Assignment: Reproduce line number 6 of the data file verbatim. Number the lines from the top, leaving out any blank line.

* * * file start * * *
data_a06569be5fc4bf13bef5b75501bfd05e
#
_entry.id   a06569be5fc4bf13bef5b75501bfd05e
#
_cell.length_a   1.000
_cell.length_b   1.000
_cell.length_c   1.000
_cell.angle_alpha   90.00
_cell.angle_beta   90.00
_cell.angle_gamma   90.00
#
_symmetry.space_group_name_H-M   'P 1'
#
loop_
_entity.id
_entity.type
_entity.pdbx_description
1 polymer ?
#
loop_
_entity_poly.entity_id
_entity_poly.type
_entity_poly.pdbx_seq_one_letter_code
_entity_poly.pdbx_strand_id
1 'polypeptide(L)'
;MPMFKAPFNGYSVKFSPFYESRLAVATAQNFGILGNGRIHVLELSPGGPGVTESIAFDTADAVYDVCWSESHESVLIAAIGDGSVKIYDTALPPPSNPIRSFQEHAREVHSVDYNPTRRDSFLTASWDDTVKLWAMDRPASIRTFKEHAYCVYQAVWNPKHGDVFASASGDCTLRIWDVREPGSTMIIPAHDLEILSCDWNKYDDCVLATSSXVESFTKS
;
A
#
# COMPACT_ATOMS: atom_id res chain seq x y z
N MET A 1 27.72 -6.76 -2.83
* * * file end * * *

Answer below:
_cell.length_b   1.000